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John Lam's Blog


Day 2 of fastai class.

The problem with p-values

Ways of determining whether a relationship would happen by chance?

Independent variables Dependent variables

One way of doing this is by simulation.

Another way to do this is by looking at the p-value, i.e., the probability of an observed or more extreme result assuming that the null hypothesis is true. See wikipedia article on p-value

Unfortunately, p-values are not useful - bottom line is that it doesn't say anything about the importance of a result.

See Frank Harrell's work.

p-values are a part of machine learning.

The outcome that we want from our models is whether they predict a practical result or outcome. In Jeremy's critique of the temperature-R relationship paper, he's

Another way to look at this set of problems is through the lens of outcomes that you want from your model. He has a 4 step process. In the example, he's looking at the objective of maximizing the 5 year profits of a hypothetical insurance company. Next he looks at the levers, i.e., what can you control which in the case of insurance it's the price of a policy for an individual. Next he looks at the data that can be collected, i.e., the revenues and claims and the impact those have on the profitability. He then ties the first thee things: objective, levers, and data together in a model which learn how the levers influence the objective. This is all discussed in this article that he wrote in 2012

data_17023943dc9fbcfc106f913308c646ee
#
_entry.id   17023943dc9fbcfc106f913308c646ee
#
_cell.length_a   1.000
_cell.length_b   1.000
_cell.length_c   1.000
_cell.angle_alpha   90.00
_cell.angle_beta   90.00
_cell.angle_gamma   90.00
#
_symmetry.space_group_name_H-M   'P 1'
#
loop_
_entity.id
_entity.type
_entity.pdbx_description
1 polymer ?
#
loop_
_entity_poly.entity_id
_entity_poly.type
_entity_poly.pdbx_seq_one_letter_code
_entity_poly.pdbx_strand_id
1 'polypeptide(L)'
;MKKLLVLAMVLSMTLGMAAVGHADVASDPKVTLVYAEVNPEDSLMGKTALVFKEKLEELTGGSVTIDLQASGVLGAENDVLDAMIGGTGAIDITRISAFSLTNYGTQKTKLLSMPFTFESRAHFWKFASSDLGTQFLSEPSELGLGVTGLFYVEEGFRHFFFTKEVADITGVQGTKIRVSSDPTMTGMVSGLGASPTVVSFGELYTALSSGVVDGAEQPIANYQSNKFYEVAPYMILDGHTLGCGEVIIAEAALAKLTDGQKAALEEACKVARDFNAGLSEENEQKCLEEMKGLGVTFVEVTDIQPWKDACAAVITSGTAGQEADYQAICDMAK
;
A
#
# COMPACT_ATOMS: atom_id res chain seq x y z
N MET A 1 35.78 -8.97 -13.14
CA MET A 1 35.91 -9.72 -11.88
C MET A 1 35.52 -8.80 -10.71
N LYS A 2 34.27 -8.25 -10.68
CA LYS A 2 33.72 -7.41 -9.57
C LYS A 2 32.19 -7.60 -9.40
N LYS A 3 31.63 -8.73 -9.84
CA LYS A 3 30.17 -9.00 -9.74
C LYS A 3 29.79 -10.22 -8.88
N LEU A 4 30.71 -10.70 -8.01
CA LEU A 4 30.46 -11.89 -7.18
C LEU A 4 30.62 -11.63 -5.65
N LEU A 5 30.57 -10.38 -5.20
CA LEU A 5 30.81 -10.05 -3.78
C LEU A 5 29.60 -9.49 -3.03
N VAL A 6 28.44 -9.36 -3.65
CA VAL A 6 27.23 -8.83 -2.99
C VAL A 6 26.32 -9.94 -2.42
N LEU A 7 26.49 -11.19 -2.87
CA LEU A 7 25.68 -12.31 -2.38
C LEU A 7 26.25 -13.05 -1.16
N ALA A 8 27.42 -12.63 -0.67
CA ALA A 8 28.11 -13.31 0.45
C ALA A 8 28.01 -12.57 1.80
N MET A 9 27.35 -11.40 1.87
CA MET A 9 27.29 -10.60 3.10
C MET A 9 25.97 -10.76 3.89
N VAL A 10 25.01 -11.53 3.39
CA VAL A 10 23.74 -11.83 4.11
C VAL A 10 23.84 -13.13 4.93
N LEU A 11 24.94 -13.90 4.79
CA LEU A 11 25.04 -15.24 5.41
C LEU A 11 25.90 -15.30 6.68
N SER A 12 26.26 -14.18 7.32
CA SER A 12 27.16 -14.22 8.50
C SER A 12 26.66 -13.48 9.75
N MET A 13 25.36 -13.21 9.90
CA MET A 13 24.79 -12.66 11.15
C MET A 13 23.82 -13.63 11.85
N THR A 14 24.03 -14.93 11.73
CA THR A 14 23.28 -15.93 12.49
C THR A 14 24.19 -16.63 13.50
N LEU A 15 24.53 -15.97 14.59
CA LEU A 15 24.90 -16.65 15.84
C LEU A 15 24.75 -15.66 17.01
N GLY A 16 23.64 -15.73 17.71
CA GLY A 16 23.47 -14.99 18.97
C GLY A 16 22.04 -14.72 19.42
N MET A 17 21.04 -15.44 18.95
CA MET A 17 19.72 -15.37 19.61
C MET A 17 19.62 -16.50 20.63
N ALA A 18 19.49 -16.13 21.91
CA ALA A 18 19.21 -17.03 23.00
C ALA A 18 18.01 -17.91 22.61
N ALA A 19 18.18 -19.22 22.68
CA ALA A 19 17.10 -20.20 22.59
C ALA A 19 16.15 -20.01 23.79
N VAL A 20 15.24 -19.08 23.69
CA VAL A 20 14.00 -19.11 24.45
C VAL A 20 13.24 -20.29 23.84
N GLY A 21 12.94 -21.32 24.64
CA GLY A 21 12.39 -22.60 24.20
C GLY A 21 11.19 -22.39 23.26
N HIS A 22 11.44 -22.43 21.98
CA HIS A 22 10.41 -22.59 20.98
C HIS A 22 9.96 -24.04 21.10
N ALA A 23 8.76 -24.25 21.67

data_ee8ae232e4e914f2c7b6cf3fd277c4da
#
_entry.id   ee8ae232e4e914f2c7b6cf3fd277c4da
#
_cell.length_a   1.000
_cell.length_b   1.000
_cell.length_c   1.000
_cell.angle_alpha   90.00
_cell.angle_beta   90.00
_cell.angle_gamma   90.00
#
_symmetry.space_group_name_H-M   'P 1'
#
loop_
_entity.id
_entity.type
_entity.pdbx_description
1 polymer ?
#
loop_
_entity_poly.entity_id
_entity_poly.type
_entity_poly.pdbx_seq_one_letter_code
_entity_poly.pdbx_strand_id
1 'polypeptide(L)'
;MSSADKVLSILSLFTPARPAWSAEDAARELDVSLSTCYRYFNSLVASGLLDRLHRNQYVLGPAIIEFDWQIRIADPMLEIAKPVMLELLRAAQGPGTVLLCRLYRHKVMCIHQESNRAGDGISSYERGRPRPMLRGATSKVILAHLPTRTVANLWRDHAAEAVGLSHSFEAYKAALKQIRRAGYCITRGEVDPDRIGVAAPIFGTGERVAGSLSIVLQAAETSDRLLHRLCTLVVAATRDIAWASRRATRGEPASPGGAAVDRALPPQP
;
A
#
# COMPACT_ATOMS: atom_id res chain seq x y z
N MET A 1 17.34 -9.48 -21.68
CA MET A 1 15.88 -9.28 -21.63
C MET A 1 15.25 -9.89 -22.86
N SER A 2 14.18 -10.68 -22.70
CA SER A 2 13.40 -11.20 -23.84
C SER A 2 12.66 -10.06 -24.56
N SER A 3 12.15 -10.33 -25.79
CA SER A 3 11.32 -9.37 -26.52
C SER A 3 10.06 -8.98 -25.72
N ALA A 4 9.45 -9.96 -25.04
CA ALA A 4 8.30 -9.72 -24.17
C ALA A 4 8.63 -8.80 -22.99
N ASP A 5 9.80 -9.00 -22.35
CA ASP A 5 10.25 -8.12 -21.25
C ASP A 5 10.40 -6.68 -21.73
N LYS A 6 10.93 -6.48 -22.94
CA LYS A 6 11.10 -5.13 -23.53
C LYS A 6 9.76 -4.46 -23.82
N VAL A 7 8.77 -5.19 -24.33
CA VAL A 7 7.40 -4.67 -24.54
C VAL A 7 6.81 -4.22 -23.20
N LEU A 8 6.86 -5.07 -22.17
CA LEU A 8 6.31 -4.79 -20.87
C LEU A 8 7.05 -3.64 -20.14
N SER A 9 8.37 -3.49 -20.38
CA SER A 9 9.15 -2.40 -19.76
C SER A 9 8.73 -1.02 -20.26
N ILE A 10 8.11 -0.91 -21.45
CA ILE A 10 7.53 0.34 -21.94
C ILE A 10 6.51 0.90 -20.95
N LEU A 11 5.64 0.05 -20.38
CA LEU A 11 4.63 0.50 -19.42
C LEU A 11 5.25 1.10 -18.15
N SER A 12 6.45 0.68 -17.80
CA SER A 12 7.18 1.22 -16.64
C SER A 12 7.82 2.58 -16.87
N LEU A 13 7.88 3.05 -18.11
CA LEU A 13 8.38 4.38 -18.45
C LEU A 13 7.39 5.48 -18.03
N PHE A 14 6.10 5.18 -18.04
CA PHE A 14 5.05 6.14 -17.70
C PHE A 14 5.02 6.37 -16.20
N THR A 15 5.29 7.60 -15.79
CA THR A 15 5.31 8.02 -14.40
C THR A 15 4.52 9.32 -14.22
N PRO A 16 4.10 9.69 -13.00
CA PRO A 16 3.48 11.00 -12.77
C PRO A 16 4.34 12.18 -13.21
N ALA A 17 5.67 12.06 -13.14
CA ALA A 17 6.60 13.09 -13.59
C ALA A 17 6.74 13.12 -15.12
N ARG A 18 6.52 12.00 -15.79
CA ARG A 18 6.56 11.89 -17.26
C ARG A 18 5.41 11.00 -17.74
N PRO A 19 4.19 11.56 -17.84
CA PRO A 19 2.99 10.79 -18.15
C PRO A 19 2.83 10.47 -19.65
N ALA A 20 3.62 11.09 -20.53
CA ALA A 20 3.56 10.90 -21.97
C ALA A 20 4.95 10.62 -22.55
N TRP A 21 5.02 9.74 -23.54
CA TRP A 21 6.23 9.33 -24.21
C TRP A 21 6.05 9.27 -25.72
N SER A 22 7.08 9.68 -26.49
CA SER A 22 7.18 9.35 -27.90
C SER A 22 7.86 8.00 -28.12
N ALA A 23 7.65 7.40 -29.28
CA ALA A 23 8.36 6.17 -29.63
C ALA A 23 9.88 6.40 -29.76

"Using data to produce actionable outcomes", i.e., don't just make a model to predict crashes, instead have the model optimize the profit.

Deploying the bear detector (black, grizzly, teddy) reminds me of Streamlit. It might be a really interesting exercise to build the bear model from the class and deploy it as a local streamlit app (and perhaps think about what it would take to deploy it to Azure as well).

A great tribute by Steven Sinofsky to the Apple Bicycle for the Mind. It would be great to create a modern poster for this someday.